The term hero is an understatement for our nation's wounded warriors, who have come home in a manner that can only be described as life-altering.
For our Sailors, Marines, Soldiers and Airmen who have been badly burned, the road to recovery usually leads to one facility in San Antonio.
Brooke Army Medical Center (BAMC), Ft. Sam Houston, Texas, has one of the nation's leading burn units and is home to our wounded heroes who are fighting daily to get their lives back to normal.
BAMC is a modern state-of-the-art, 450-bed health care facility that provides level-one trauma and graduate medical education. Included in the normal bed capacity, 48 are dedicated for ICU beds and 40 are dedicated to the Institute of Surgical Research Burn Unit.
The Trauma Division is the core of BAMC's ACS (American College of Surgeons) verified Level 1 Trauma Center. Only 97 trauma programs in the United States have received the ACS Level I rating, which is the highest rating a program can achieve. The Burn Center and Trauma and Critical Care Service make up the only Trauma Division in DOD. The Burn Center has eight Intensive Care and 12 Step-down beds, with the capability to expand to 40 beds.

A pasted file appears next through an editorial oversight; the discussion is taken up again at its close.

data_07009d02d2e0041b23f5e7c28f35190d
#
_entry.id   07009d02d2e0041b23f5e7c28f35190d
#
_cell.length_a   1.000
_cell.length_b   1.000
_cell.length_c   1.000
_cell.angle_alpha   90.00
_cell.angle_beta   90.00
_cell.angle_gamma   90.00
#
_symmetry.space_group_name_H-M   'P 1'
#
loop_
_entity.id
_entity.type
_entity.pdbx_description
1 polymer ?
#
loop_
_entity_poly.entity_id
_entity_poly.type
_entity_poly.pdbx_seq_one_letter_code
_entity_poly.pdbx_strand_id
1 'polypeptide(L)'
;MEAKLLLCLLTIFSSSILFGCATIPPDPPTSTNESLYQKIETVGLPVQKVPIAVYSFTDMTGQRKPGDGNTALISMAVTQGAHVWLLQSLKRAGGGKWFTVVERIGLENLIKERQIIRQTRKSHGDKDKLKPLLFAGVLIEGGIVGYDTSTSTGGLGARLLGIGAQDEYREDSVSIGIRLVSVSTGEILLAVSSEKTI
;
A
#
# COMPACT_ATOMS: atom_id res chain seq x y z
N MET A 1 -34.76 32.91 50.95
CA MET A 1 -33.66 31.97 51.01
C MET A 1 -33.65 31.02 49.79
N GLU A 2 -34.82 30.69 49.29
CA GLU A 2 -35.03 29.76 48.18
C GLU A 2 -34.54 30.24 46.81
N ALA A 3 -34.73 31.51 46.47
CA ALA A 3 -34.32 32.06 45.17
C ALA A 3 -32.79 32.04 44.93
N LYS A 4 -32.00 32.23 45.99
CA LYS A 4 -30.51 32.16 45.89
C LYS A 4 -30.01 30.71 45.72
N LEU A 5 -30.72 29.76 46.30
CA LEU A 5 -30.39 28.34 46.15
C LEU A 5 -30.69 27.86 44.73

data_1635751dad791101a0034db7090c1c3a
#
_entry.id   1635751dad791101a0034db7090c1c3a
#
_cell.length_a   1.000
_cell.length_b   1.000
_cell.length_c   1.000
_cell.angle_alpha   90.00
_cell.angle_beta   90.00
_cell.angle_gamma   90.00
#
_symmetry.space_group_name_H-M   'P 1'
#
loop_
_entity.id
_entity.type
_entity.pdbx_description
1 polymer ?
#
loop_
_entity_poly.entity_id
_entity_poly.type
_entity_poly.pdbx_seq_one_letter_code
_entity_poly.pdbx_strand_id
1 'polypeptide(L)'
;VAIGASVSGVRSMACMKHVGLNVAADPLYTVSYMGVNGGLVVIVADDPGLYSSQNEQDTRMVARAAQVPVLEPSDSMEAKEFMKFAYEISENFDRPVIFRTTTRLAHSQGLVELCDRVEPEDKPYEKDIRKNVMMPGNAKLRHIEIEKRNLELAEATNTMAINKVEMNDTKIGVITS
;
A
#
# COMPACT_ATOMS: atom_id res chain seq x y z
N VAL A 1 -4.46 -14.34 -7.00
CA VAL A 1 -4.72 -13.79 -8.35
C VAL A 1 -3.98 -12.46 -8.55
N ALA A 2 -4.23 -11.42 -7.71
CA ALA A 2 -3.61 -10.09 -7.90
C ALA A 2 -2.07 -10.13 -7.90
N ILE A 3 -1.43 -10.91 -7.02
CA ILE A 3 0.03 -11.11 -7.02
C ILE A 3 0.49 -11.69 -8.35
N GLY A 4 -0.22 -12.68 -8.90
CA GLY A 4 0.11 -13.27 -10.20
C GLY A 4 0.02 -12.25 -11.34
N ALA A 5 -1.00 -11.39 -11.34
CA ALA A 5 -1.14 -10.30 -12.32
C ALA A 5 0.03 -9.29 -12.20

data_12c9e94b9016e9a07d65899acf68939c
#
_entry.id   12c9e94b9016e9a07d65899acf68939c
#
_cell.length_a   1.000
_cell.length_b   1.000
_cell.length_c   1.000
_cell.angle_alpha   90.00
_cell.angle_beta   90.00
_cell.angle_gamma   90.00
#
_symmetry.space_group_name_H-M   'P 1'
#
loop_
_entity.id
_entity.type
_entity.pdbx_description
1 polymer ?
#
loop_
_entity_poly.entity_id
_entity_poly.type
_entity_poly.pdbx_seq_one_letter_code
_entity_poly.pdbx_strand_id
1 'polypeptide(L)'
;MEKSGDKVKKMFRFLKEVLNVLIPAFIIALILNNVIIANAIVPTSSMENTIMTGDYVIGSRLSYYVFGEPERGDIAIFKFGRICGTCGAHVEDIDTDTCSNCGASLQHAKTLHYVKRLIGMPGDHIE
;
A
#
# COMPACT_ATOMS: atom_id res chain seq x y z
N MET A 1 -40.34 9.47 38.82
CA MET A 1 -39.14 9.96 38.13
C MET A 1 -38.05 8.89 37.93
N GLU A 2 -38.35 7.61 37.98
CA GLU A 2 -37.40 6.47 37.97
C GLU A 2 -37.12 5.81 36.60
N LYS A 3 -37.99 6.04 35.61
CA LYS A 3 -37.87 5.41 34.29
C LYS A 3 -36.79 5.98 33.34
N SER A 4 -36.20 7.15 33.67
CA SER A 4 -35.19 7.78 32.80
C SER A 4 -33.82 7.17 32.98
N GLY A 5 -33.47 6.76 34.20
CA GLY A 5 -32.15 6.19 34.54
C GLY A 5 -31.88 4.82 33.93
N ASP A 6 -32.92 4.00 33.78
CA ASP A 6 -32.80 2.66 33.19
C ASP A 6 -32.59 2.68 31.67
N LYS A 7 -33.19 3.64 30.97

It is the military's only burn center and is recognized worldwide for its contributions to improved burn survival. The center admits more than 300 patients a year with significant burns.
Senior Chief Hospital Corpsman Tim Alonzo and HMC Omar Carillo, BAMC naval liaisons, believe the physical therapy and state-of-the-art equipment coupled with the staff at BAMC are extremely effective ways to get the wounded warriors back on their feet.
"It is amazing to see the treatment of our wounded warriors. For people who have just arrived, we meet with them on a 24/7 basis trying to make it as comfortable and smooth as possible. Regardless of what time it is, we are here to make their medical treatment easier for them and their families," said Alonzo.
Because of the 24/7 rehabilitation, Alonzo had seen a transformation in the wounded warriors under their charge.
"The morale here is through the roof," said …